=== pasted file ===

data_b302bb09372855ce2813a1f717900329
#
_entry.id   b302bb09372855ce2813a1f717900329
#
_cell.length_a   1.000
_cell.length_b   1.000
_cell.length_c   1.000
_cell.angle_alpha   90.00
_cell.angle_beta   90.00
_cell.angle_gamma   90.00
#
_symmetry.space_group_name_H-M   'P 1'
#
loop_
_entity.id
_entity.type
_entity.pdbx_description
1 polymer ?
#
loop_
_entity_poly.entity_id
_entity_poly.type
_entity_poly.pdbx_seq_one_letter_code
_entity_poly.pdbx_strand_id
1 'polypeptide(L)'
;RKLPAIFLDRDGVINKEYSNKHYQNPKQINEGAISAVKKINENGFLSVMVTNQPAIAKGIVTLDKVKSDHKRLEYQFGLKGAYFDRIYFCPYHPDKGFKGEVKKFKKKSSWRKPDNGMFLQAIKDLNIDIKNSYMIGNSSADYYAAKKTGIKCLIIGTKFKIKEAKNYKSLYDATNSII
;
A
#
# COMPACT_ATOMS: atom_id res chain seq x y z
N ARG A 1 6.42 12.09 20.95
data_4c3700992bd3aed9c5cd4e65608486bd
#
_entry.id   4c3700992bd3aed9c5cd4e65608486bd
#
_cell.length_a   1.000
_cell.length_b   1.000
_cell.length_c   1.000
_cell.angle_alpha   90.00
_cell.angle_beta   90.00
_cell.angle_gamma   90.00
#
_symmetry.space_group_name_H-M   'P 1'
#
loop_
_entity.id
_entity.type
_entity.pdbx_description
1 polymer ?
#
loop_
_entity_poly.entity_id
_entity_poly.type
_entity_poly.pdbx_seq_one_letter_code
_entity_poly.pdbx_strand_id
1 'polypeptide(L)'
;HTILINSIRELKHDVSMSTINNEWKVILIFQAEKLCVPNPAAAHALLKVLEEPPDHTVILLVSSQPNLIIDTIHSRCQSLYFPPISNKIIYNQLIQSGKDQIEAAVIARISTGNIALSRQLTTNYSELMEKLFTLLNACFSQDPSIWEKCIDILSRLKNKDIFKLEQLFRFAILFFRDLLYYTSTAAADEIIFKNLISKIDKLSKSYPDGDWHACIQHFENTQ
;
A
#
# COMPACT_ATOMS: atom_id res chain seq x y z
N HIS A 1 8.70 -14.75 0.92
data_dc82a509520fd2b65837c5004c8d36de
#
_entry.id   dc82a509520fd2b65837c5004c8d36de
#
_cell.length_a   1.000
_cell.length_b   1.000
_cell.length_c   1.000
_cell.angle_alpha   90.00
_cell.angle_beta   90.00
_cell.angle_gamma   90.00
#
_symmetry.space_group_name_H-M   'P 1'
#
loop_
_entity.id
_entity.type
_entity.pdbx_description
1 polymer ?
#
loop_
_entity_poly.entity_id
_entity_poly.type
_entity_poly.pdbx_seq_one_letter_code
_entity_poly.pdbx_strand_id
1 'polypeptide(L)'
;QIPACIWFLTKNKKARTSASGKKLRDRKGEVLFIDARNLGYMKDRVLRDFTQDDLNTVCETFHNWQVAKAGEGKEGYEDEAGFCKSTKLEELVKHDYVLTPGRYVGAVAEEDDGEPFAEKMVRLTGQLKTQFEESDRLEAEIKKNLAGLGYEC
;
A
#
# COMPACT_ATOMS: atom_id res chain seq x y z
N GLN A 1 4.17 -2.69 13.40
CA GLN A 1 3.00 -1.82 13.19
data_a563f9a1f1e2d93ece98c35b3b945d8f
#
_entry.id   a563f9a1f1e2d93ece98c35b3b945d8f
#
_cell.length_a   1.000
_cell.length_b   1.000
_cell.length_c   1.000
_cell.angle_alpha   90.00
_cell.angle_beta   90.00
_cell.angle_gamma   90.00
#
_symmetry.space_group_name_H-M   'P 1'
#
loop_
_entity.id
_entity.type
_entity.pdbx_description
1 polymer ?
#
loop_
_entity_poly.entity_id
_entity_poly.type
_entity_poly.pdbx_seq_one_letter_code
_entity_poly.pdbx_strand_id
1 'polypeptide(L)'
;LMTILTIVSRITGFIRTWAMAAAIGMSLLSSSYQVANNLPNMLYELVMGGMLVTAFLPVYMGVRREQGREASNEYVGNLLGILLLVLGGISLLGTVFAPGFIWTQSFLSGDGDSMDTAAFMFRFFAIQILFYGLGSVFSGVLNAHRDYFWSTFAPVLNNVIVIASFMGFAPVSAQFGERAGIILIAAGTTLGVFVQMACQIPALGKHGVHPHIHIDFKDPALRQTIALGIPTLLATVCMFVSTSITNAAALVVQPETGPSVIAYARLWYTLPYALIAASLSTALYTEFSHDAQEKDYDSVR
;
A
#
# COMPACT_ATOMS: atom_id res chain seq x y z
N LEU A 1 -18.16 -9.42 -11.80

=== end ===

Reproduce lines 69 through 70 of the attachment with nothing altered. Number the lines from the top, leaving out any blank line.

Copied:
_cell.length_c   1.000
_cell.angle_alpha   90.00